Change is in the air. This month we're redefining things we thought we knew. Where we begin and end. If democracy means we have to live with choices we wouldn't chose. The new social order of virtuality mixed with what many insist is "real life". And if we're signed up for life with a local -- no relocation services, no cost of living allowances -- are we even expats at all?
We're also taking a look at a clever new voice in the blogosphere and a weekend event in Holland meant to create breakthrough action in the lives of its international participants.
+++++ AT expat+HAREM
Global businesswoman Rebecca Self wonders if her mobile career changes the pleasure of travel, or is it a fuller expression of her traveler nature?
In our second expat+HAREM interview, online psychotherapist and Internet media theorist Dr. Leon Tan challenges us with today's "digital diasporas" and the role of mixed reality -- a continuum of virtual to actual life experiences -- in a globalized life.
A Third Culture Kid had a free-floating perception of herself, but now planted in one spot she's drawing personal borders. Meanwhile after 10-years abroad, a Brit realizes some expats are more equal than others. (Count us as expat type #2.)
Plus, a biculturalist (and 'Turklish' speaker) struggles to make sense of an emerging landscape: Tea Parties in her Missouri neighborhood, and turbans in Istanbul parks...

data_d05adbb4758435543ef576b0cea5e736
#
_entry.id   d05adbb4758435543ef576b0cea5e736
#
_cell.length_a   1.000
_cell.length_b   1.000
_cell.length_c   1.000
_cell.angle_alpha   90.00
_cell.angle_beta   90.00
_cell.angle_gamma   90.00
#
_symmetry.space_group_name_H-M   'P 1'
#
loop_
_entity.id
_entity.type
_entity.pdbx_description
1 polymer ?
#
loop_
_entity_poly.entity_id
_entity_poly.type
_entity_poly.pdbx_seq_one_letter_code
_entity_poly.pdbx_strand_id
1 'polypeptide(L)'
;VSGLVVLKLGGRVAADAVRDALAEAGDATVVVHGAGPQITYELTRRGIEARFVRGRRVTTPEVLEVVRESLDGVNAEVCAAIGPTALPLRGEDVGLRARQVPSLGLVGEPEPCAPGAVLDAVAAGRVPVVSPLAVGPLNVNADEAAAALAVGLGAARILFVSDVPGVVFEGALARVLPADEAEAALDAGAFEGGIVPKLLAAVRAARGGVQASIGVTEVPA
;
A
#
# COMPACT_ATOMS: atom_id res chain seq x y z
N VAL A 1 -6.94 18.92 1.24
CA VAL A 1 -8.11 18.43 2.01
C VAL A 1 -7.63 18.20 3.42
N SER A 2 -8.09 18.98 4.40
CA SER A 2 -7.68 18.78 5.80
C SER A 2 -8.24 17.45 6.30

+++++ AROUND THE WORLD & AROUND THE WEB
In these sketchy, xenophobic times, our favorite new-smart-fresh blog by ex-expat/repat/neopat ML Awanohara starts giving awards to Americans unafraid of 'the other'.
We're charmed by the concept of Seen the Elephant, defined as a desire to seek out amazing sights in far corners of the world, a jaded expression of "been there, done that", and the famous Indian legend of six blind men feeling up a pachyderm.
And if you're a social entrepreneur or intrapreneur in Amsterdam mid-month, expat+HAREM poster Rebecca Self's European Summit for Global Transformation is *the* place to gather for "a weekend to change the world."
+++++ YOUR THOUGHTS
Commenters about last month's burqa piece at National Review include: Zaharr Hayatti, who "detests the idea of a government which insists either TO veil or NOT to veil. This, I would pray, would/could be the woman's choice."
Arriving in Turkey 13 years ago, the ban on head scarves in government institutions seemed "rather primitive" to Kirsten Karahan, "reflecting prejudices against tradition, religion, economic class and gender." Now, the visual arts educator in Ankara says: "I have come to see that the practice contributes so heavily toward the general subjugation of women that it really must be kept out of public life. I don't have research to cite, but I do have personal observations and experiences."
And Catherine Bayar: "Cultures change from the inside, not by having change imposed upon them. It's not just the men who are the imposers of tradition cloaked in piety within the family."
As a global citizen, what are you in the midst of redefining?